How Ikea is buying back furniture as it seeks to be ‘circular’ by 2030

Image courtesy of Ikea

Image courtesy of Ikea

Ikea is pioneering the reuse of furniture with a scheme in the UK that encourages customers to sell back furniture that they no longer need and, in return, receive a voucher to spend at the store when they need something.

The furniture will be resold by the retailer within their Circular Hubs (previously Bargain Corner), at even more affordable prices, thereby giving a second life to Ikea products, helping to prevent perfectly useable materials from entering landfill unnecessarily. Customers wanting to sell back their Ikea furniture can visit Ikea.co.uk and submit items for consideration by filling out a simple online offer request. The tool will automatically generate a preliminary offer and customers will then be invited to bring the fully assembled product and introductory offer to the Returns & Exchanges desk in their nearest store, where they will receive an Ikea voucher. The voucher will have no expiry date to encourage customers to only purchase new items when they really need something.

Peter Jelkeby, Country Retail Manager and Chief Sustainability Officer, IkeaUK & Ireland, explains: “Households are connected to around 60% of global greenhouse gas emissions, consuming around a third of the energy and 10% of the water used globally. Therefore, small actions taken within them can make a significant difference, and why Ikea is so committed to making sustainable living more affordable, attractive and accessible. As one of the biggest brands in the world, we recognise our unique opportunity to help lead that

change. Through Buy Back we hope to make circular consumption mainstream; making it easier for customers to acquire, care for and pass on products in circular ways.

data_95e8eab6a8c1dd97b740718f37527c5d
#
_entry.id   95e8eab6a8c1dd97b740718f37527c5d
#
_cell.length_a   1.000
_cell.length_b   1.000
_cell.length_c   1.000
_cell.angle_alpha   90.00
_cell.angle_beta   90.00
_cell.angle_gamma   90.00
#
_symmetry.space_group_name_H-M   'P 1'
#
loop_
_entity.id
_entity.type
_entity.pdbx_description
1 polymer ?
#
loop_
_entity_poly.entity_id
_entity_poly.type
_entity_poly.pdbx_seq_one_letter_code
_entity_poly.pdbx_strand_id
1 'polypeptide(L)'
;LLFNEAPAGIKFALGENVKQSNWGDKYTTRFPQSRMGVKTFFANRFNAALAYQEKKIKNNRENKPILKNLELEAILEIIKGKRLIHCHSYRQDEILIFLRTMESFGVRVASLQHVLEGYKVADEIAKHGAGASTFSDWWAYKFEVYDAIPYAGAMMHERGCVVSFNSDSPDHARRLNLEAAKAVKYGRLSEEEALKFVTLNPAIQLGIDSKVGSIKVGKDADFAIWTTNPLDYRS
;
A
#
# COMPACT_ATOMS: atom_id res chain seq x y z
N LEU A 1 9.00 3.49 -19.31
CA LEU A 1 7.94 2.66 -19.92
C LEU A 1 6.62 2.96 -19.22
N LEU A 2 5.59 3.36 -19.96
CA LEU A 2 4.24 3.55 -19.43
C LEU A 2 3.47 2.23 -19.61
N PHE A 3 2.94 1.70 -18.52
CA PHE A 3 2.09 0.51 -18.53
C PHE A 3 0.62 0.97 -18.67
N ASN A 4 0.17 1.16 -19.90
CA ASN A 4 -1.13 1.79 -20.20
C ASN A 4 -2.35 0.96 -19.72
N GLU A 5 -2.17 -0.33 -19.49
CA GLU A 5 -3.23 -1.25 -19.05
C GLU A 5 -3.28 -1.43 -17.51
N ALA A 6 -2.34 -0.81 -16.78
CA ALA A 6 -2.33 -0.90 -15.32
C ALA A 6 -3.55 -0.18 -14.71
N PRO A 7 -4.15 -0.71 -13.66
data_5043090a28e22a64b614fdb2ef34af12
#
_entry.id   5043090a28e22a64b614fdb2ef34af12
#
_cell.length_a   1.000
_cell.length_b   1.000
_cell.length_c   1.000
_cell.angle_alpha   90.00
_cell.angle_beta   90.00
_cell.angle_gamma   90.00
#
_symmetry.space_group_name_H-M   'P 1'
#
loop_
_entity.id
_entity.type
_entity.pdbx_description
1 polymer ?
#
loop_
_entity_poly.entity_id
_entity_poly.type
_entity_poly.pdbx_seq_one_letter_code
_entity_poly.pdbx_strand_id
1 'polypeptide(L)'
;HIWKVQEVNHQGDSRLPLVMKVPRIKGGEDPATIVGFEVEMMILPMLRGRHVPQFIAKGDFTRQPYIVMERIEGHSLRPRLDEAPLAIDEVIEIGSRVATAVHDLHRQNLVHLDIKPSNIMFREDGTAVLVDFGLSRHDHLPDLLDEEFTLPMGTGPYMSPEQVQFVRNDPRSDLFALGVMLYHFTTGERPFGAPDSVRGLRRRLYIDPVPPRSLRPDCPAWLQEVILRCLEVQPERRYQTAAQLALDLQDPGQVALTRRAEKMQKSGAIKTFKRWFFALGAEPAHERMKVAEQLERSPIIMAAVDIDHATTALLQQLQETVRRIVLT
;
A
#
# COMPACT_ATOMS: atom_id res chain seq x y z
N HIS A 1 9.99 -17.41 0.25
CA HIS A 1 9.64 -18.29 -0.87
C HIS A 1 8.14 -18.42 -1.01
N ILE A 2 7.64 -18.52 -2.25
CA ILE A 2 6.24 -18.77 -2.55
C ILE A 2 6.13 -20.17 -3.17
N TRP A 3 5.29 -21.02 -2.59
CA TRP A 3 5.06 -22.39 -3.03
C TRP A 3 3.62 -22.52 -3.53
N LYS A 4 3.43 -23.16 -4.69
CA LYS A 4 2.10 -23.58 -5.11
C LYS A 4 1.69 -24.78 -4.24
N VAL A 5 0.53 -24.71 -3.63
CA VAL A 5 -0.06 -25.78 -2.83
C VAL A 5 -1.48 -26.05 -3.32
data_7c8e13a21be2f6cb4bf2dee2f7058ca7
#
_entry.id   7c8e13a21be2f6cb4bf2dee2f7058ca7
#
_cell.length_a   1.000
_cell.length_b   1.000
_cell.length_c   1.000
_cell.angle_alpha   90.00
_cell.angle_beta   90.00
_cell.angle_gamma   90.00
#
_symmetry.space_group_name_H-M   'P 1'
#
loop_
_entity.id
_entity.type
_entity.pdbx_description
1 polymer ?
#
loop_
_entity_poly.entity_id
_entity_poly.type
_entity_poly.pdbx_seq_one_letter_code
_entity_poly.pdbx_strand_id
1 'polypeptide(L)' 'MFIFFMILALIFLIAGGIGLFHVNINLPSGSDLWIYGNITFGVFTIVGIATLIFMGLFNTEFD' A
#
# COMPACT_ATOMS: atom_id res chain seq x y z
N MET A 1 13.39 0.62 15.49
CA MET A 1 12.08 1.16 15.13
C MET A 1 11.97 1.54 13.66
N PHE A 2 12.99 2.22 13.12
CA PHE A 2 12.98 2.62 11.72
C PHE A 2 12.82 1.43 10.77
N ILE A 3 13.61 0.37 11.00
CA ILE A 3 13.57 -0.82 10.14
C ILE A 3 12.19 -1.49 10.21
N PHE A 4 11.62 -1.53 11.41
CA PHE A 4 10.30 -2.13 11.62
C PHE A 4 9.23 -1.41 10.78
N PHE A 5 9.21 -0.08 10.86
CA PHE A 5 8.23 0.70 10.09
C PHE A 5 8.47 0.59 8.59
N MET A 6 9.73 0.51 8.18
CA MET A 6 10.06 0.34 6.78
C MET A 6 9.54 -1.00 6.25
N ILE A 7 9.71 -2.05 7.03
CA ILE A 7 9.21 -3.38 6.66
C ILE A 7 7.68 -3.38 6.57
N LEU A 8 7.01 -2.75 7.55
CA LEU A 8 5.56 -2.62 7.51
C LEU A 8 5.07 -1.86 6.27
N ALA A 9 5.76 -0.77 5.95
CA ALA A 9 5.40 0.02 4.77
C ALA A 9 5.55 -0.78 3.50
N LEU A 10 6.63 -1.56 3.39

He adds: “As we move towards our goal of becoming fully circular and climate positive by 2030 we will continue to take bold steps ensuring that, by then, all Ikea products will be made from renewable, recyclable and/or recycled materials; and they will be designed

to be reused, refurbished, remanufactured or recycled, following circular design principles.”

To coincide with the launch, Ikea is also introducing ’Pre-Loved Labels’ to its second-hand items, allowing customers to learn about an item’s past before giving it a new home. Greg Lucas, Country Sustainability Manager, Ikea UK and IE adds: “Our research shows that there’s a huge demand to buy quality second hand products. In fact, three in four would now consider buying pre-loved. For many, this comes down to affordability, but sustainability has a huge role to play in this decision too. Encouragingly, 32% people say that the reason they purchase second-hand is to extend the lifecycle of that item, with over a third (35%) agreeing that they like items with a history. We are trialling Pre-Loved Labels for that reason, so people can find out about their furniture’s unique past before giving it a new home.”

This article originally appeared in the Furniture 2021 report. Download the full report here to learn more about current trends, challenges and leading brands.

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